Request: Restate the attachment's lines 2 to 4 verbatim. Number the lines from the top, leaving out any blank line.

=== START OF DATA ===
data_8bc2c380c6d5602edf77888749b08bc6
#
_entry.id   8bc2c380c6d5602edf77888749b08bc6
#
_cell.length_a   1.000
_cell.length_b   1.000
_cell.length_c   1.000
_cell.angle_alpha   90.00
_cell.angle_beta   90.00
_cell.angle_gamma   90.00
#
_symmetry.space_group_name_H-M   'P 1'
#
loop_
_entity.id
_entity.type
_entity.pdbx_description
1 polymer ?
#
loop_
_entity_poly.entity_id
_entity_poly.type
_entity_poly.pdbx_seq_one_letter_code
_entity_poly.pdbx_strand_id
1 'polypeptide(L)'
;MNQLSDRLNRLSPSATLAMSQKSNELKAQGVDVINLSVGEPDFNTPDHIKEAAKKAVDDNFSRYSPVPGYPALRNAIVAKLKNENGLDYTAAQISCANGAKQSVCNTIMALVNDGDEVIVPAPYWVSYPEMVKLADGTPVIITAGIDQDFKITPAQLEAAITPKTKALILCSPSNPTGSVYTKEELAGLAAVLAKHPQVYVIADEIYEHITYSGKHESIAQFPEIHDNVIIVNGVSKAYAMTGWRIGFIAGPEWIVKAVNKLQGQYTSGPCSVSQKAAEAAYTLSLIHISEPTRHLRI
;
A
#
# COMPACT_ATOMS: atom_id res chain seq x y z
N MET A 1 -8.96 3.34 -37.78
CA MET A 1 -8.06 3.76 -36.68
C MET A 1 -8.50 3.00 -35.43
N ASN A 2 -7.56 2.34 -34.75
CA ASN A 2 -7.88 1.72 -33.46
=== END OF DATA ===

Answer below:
#
_entry.id   8bc2c380c6d5602edf77888749b08bc6
#